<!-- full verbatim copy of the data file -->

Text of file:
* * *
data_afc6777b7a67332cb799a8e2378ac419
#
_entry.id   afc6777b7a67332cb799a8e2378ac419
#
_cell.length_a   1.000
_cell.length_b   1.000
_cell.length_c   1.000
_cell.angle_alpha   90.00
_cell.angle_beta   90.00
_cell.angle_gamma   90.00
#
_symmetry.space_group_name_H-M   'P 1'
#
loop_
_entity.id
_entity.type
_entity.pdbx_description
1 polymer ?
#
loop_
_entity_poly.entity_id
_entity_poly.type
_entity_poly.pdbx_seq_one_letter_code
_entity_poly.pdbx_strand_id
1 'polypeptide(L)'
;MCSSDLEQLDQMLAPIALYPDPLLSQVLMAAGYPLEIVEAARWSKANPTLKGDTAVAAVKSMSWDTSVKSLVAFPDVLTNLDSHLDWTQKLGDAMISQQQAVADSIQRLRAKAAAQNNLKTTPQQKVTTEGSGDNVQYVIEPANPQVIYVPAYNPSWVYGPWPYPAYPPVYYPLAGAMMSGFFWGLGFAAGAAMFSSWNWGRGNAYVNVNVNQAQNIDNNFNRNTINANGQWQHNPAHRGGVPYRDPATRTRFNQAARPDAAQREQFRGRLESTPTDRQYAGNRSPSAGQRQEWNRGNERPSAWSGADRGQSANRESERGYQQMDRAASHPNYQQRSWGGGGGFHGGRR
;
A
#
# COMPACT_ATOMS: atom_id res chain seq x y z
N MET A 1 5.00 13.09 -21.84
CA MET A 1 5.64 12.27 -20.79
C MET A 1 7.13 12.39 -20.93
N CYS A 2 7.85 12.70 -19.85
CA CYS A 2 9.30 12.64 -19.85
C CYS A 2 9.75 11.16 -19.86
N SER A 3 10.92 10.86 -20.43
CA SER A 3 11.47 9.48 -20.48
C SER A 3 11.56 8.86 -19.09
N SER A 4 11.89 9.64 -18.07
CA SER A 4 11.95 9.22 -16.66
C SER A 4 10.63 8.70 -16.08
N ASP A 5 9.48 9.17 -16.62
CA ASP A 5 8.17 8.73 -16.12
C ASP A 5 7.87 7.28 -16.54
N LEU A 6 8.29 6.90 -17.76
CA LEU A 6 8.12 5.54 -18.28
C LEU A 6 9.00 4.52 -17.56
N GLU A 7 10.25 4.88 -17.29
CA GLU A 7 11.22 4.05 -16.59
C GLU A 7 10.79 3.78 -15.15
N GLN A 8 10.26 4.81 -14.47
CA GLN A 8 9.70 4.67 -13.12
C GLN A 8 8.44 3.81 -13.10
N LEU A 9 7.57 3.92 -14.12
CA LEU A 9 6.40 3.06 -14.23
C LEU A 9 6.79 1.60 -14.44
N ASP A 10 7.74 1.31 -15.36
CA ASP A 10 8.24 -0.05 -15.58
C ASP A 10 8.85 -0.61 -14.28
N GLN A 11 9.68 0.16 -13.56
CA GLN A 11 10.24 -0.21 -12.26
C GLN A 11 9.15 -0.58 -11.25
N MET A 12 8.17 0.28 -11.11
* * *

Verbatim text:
data_afc6777b7a67332cb799a8e2378ac419
#
_entry.id   afc6777b7a67332cb799a8e2378ac419
#
_cell.length_a   1.000
_cell.length_b   1.000
_cell.length_c   1.000
_cell.angle_alpha   90.00
_cell.angle_beta   90.00
_cell.angle_gamma   90.00
#
_symmetry.space_group_name_H-M   'P 1'
#
loop_
_entity.id
_entity.type
_entity.pdbx_description
1 polymer ?
#
loop_
_entity_poly.entity_id
_entity_poly.type
_entity_poly.pdbx_seq_one_letter_code
_entity_poly.pdbx_strand_id
1 'polypeptide(L)'
;MCSSDLEQLDQMLAPIALYPDPLLSQVLMAAGYPLEIVEAARWSKANPTLKGDTAVAAVKSMSWDTSVKSLVAFPDVLTNLDSHLDWTQKLGDAMISQQQAVADSIQRLRAKAAAQNNLKTTPQQKVTTEGSGDNVQYVIEPANPQVIYVPAYNPSWVYGPWPYPAYPPVYYPLAGAMMSGFFWGLGFAAGAAMFSSWNWGRGNAYVNVNVNQAQNIDNNFNRNTINANGQWQHNPAHRGGVPYRDPATRTRFNQAARPDAAQREQFRGRLESTPTDRQYAGNRSPSAGQRQEWNRGNERPSAWSGADRGQSANRESERGYQQMDRAASHPNYQQRSWGGGGGFHGGRR
;
A
#
# COMPACT_ATOMS: atom_id res chain seq x y z
N MET A 1 5.00 13.09 -21.84
CA MET A 1 5.64 12.27 -20.79
C MET A 1 7.13 12.39 -20.93
N CYS A 2 7.85 12.70 -19.85
CA CYS A 2 9.30 12.64 -19.85
C CYS A 2 9.75 11.16 -19.86
N SER A 3 10.92 10.86 -20.43
CA SER A 3 11.47 9.48 -20.48
C SER A 3 11.56 8.86 -19.09
N SER A 4 11.89 9.64 -18.07
CA SER A 4 11.95 9.22 -16.66
C SER A 4 10.63 8.70 -16.08
N ASP A 5 9.48 9.17 -16.62
CA ASP A 5 8.17 8.73 -16.12
C ASP A 5 7.87 7.28 -16.54
N LEU A 6 8.29 6.90 -17.76
CA LEU A 6 8.12 5.54 -18.28
C LEU A 6 9.00 4.52 -17.56
N GLU A 7 10.25 4.88 -17.29
CA GLU A 7 11.22 4.05 -16.59
C GLU A 7 10.79 3.78 -15.15
N GLN A 8 10.26 4.81 -14.47
CA GLN A 8 9.70 4.67 -13.12
C GLN A 8 8.44 3.81 -13.10
N LEU A 9 7.57 3.92 -14.12
CA LEU A 9 6.40 3.06 -14.23
C LEU A 9 6.79 1.60 -14.44
N ASP A 10 7.74 1.31 -15.36
CA ASP A 10 8.24 -0.05 -15.58
C ASP A 10 8.85 -0.61 -14.28
N GLN A 11 9.68 0.16 -13.56
CA GLN A 11 10.24 -0.21 -12.26
C GLN A 11 9.15 -0.58 -11.25
N MET A 12 8.17 0.28 -11.11